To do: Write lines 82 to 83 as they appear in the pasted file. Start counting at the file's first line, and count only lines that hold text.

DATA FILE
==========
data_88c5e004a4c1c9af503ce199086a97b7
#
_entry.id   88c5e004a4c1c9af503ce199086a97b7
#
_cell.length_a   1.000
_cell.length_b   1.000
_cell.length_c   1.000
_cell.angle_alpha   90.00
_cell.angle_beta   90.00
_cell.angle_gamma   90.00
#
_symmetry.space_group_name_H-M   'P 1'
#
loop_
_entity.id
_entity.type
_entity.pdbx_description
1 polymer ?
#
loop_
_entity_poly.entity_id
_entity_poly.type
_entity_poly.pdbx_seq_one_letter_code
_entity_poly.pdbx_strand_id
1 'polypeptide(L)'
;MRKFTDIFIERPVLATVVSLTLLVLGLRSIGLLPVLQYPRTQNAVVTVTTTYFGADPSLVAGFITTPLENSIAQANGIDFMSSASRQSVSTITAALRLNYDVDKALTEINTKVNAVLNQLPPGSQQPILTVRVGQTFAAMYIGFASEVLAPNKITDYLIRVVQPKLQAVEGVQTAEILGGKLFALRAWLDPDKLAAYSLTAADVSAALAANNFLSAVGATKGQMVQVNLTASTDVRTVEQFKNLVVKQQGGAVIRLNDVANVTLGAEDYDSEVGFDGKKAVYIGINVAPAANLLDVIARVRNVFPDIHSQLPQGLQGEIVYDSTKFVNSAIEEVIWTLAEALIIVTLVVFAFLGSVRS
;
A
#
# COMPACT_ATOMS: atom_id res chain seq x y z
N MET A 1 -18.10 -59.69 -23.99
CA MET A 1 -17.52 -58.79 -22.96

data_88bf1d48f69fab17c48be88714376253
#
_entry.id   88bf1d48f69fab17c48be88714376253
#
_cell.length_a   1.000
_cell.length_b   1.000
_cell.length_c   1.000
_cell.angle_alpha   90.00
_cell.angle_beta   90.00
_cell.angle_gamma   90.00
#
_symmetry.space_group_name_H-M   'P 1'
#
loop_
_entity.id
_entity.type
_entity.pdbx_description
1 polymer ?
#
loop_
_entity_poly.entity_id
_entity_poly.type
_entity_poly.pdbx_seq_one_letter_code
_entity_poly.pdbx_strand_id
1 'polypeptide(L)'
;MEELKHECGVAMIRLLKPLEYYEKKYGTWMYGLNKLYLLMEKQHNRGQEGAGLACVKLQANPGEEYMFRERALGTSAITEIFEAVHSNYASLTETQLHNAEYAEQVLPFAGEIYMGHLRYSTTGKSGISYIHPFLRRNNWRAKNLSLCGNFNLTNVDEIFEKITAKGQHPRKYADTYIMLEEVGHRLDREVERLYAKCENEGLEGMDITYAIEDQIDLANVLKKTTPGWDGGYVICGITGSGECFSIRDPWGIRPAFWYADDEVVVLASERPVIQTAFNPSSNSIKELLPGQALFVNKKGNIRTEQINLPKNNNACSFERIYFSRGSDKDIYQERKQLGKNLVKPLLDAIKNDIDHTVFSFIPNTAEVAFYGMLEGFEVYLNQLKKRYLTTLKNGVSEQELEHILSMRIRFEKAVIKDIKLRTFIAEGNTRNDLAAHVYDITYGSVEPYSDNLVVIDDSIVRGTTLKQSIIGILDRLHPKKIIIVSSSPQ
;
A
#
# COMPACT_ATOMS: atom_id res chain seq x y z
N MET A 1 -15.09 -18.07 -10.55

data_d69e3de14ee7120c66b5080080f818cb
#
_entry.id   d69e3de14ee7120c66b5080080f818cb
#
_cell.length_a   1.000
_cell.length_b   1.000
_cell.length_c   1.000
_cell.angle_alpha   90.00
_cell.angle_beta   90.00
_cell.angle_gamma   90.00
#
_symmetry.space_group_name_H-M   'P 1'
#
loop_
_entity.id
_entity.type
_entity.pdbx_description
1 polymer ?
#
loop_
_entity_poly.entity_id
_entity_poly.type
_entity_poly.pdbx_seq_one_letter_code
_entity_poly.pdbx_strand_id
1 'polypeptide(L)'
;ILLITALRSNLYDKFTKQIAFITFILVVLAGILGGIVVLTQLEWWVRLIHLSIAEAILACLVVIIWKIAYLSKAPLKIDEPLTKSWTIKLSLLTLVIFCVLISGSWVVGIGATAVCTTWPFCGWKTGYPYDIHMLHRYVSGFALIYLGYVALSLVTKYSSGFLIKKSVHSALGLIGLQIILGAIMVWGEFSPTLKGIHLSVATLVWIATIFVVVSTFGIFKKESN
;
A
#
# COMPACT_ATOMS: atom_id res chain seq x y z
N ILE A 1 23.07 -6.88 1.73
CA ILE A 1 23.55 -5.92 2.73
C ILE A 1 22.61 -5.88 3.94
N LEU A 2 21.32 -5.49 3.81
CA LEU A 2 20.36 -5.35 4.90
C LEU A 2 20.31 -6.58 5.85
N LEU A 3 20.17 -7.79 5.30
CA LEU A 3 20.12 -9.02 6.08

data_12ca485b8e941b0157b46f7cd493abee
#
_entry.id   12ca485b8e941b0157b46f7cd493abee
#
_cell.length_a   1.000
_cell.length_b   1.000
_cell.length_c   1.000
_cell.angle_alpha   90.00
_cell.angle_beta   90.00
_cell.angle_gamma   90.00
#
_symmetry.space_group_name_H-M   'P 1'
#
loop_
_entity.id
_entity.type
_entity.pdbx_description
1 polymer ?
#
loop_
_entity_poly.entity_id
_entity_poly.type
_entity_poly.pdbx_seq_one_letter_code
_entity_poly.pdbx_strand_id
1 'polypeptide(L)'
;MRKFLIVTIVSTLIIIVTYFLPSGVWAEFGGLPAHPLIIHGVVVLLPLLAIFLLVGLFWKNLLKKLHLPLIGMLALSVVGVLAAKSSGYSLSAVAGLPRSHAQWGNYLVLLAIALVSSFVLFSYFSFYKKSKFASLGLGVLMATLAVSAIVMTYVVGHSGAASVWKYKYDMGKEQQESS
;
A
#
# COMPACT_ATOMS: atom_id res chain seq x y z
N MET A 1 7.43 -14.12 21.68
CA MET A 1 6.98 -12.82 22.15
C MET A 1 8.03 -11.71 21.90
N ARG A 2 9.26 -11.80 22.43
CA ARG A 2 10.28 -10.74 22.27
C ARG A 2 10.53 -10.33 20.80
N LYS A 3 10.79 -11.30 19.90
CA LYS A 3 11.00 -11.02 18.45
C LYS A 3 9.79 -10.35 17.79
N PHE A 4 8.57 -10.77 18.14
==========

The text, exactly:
#
loop_